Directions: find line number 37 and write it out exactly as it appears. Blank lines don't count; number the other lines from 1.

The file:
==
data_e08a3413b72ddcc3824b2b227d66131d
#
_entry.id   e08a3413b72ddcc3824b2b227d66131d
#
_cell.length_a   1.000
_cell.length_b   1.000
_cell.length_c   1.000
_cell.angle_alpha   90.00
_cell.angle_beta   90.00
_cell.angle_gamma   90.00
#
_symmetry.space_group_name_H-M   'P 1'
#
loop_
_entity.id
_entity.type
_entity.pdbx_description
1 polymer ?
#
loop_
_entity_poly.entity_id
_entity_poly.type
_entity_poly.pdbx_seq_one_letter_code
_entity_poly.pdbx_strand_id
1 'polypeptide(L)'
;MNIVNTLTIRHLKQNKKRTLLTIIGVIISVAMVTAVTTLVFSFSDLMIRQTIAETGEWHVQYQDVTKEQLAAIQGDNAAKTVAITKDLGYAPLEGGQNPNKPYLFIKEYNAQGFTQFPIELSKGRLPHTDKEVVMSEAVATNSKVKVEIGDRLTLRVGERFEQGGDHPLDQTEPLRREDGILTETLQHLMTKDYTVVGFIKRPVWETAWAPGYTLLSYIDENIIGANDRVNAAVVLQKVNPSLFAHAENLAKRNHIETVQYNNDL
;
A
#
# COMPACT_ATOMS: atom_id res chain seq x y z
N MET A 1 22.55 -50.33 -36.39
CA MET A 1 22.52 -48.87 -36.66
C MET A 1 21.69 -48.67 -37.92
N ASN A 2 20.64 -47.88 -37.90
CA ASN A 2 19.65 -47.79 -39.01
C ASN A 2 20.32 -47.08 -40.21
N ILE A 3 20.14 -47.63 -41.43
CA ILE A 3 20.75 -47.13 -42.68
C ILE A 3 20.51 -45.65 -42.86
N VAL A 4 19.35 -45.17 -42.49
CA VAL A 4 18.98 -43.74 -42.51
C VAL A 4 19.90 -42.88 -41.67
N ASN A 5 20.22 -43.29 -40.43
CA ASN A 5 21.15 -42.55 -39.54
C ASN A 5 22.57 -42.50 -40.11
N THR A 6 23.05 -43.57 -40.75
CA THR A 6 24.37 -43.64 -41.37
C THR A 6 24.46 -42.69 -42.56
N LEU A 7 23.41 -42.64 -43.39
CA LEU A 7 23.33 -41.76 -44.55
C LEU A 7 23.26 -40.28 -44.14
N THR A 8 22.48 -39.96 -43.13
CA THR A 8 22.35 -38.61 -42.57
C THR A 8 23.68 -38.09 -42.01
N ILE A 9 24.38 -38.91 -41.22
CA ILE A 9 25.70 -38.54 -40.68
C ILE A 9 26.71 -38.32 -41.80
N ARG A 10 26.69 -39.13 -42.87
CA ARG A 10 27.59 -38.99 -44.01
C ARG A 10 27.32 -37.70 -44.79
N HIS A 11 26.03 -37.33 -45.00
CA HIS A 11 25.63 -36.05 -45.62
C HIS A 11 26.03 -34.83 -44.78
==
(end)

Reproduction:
N ILE A 3 20.14 -47.63 -41.43